Dr. Konstatin Raudives' book "The Inaudible becomes Audible", is a systematic documentation of experiments using tape recorders to record and decode voices from extra-dimensional realms. Numerous theories have been put forward to explain this phenomena, such as "synchronicity", a theory introduced by C.G. Jung. It assumes non-casual but meaningful and related events taking place at one and the same time. The spiritualist theory, being that the voices manifesting on tape emanate from transcendental space. Should it become possible to substantiate this assumption scientifically, it would be the first empirical evidence arrived at by experiments of the existence and the activity of transcendental intelligences. The animistic hypothesis presumes that poltergeist phenomena, such as materializations and spirit messages are part of the psyche (anima) of the medium, these psychic emanations can take shape and impress themselves on our sense organs, our eyes, ears, and sense of touch. These phenomena are so numerous and well attested by reliable witnesses that they have to be accepted as empirically proved manifestations. if the "animistic" interpretations were proved correct it would be evidence through experiment of a purely mental process, taking shape in a physical (acoustic) form; in other words, of psychic forces influencing matter. Further research into the possibilities of amplification of sound and new forms of sonotechnology will open up new boundaries never before heard of envisaged.
Claude E. Shannon, father of information theory, whose work "The Mathematical Theory of Communication" is one of the greatest works in the annals of technological thought. It showed how an algebra invented in the mid 1800's by British mathematician George Boole, (Boolean Algebra) could represent the working of switches and relays in electronic circuits, its implications were profound. He defined the overall potential for information in a system of messages as its entropy, which in thermodynamic denotes the randomness of a system. Shannon defined the basic unit of information which came to be called a bit. Information could then be encoded as bits. Code compresses information into its most compact form. Shannon's ideas were almost too prescent to have an immediate impact. Vacuum tube circuits simply could not calculate the complex codes needed to approach the Shannon limit. Not until early 1970's, with the advent of high speed integrated circuits did engineers begin to fully exploit information theory. Today Shannon's insights have shaped virtually all systems that store, process or transmit information in digital form. Obviously this information applies to the above applications but science and computer technology is returning to the much older concept of connectionism. "Does not the fiction of an isolated object imply a kind of absurdity, since this object borrows its physical properties from the relations which it maintains with all others and owes each of its determinations, and consequently its very existence, to the place which it occupies in the universe as a whole." Bergson: Matter and Memory 1910.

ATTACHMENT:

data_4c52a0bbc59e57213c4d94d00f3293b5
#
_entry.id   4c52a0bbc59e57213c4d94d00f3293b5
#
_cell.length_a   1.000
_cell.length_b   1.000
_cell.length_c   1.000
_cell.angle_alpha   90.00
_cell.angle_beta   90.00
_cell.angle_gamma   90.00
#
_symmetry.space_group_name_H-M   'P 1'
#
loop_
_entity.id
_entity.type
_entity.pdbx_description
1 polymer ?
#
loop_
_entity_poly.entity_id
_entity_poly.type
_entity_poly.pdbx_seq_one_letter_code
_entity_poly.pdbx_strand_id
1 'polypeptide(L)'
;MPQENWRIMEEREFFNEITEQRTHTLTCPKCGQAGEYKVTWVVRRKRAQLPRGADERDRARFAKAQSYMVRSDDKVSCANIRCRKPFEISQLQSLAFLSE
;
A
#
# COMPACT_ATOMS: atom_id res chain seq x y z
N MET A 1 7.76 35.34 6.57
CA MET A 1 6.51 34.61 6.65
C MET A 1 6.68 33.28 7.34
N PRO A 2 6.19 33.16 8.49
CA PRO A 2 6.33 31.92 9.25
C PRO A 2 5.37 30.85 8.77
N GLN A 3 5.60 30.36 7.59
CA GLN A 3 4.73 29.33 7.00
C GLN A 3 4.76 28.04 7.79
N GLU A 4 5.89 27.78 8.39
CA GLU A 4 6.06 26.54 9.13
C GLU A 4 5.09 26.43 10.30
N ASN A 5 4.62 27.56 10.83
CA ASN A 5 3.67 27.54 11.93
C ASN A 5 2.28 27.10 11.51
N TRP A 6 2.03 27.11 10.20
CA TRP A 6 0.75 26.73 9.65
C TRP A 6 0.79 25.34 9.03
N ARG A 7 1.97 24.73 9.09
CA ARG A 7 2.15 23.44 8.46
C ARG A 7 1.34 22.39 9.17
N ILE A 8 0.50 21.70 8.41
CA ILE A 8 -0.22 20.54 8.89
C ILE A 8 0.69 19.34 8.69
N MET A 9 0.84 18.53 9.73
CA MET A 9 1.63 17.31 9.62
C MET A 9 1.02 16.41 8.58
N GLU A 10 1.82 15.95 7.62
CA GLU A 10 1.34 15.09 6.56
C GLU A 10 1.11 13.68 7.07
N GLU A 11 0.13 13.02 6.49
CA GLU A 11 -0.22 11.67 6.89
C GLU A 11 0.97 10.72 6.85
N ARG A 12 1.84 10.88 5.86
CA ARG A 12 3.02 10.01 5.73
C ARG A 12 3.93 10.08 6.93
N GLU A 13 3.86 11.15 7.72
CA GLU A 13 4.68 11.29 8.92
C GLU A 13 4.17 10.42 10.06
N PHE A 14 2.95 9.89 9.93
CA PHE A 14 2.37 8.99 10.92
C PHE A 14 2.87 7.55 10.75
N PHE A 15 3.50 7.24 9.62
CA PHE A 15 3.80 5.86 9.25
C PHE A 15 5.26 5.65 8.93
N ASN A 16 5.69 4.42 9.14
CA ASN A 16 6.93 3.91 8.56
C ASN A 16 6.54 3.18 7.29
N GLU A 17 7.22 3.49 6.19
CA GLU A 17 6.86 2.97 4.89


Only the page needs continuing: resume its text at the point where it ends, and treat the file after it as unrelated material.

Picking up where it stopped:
Devised by Benoit Mandelbrot from the latin term Fractus, from the verb Frangere, to break. The resonance of the main English cognates - Fracture and Fraction (noun and adjective) (English and French). Mandelbrot devised the word Fractal to describe a new mathematical geometry, part of the new science of chaos. "A fractal is a geometric shape, a geometric shape having a special property that as you look closer and closer to it you see it is essentially the same thing." The notion of self-similarity strikes ancient chords in our culture. An old strain in western thought honors the idea. Leibniz imagined that a drop of water contained a whole teeming universe containing in turn water drops and new universes within. "To see the world in a grain of sand." Blake. When spermatozoa was first discovered it was thought to be a homunculus, a human, tiny, but fully formed. But self-similarity receded as scientific principle, and the process of ontogenetic development is far more interesting that mere enlargement. The myth died hard as the human vision was extended by telescopes and microscopes. The first discoveries were realizations that each change of scale brought new phenomena and new kinds of behavior. For modern particle physicists, the process has never ended. Every new accelerator with its increase in energy and speed, extends sciences field of view to tinier particles and briefer time scales and every extension seem to bring new information. But physicists wanted to know more. They wanted to know why. There were forms in nature, not visible forms, but shapes embedded in the fabric of motion, waiting to be revealed.